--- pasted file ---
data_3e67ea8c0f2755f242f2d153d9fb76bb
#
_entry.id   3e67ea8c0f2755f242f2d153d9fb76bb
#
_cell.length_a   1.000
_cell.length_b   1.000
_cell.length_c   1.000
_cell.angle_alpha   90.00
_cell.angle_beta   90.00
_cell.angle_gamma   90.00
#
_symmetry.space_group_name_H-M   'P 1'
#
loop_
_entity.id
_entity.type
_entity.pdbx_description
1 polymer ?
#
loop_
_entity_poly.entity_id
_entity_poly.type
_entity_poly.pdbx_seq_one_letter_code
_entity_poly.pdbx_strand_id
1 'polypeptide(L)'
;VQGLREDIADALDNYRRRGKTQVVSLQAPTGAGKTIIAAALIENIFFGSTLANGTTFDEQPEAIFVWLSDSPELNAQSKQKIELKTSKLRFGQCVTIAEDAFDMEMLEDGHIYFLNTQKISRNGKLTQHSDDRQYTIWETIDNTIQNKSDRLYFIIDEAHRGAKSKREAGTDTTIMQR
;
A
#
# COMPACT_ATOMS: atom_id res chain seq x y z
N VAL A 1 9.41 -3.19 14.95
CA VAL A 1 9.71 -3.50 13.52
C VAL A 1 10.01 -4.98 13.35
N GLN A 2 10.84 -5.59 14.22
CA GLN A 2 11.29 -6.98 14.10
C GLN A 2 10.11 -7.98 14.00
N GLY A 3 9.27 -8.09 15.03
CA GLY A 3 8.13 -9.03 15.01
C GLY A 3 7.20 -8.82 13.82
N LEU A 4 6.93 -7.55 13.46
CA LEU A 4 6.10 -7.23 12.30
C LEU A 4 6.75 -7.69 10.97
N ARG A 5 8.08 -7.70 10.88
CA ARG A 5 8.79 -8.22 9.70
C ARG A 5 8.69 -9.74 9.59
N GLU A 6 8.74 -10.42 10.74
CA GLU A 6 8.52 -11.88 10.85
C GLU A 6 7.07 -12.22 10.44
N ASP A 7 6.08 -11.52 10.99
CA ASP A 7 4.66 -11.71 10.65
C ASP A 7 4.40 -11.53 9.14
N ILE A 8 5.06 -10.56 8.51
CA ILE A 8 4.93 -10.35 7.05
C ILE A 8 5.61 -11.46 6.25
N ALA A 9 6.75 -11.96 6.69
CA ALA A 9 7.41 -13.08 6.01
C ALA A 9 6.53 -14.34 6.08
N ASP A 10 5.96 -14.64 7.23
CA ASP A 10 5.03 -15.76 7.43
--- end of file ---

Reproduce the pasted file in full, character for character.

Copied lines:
data_3e67ea8c0f2755f242f2d153d9fb76bb
#
_entry.id   3e67ea8c0f2755f242f2d153d9fb76bb
#
_cell.length_a   1.000
_cell.length_b   1.000
_cell.length_c   1.000
_cell.angle_alpha   90.00
_cell.angle_beta   90.00
_cell.angle_gamma   90.00
#
_symmetry.space_group_name_H-M   'P 1'
#
loop_
_entity.id
_entity.type
_entity.pdbx_description
1 polymer ?
#
loop_
_entity_poly.entity_id
_entity_poly.type
_entity_poly.pdbx_seq_one_letter_code
_entity_poly.pdbx_strand_id
1 'polypeptide(L)'
;VQGLREDIADALDNYRRRGKTQVVSLQAPTGAGKTIIAAALIENIFFGSTLANGTTFDEQPEAIFVWLSDSPELNAQSKQKIELKTSKLRFGQCVTIAEDAFDMEMLEDGHIYFLNTQKISRNGKLTQHSDDRQYTIWETIDNTIQNKSDRLYFIIDEAHRGAKSKREAGTDTTIMQR
;
A
#
# COMPACT_ATOMS: atom_id res chain seq x y z
N VAL A 1 9.41 -3.19 14.95
CA VAL A 1 9.71 -3.50 13.52
C VAL A 1 10.01 -4.98 13.35
N GLN A 2 10.84 -5.59 14.22
CA GLN A 2 11.29 -6.98 14.10
C GLN A 2 10.11 -7.98 14.00
N GLY A 3 9.27 -8.09 15.03
CA GLY A 3 8.13 -9.03 15.01
C GLY A 3 7.20 -8.82 13.82
N LEU A 4 6.93 -7.55 13.46
CA LEU A 4 6.10 -7.23 12.30
C LEU A 4 6.75 -7.69 10.97
N ARG A 5 8.08 -7.70 10.88
CA ARG A 5 8.79 -8.22 9.70
C ARG A 5 8.69 -9.74 9.59
N GLU A 6 8.74 -10.42 10.74
CA GLU A 6 8.52 -11.88 10.85
C GLU A 6 7.07 -12.22 10.44
N ASP A 7 6.08 -11.52 10.99
CA ASP A 7 4.66 -11.71 10.65
C ASP A 7 4.40 -11.53 9.14
N ILE A 8 5.06 -10.56 8.51
CA ILE A 8 4.93 -10.35 7.05
C ILE A 8 5.61 -11.46 6.25
N ALA A 9 6.75 -11.96 6.69
CA ALA A 9 7.41 -13.08 6.01
C ALA A 9 6.53 -14.34 6.08
N ASP A 10 5.96 -14.64 7.23
CA ASP A 10 5.03 -15.76 7.43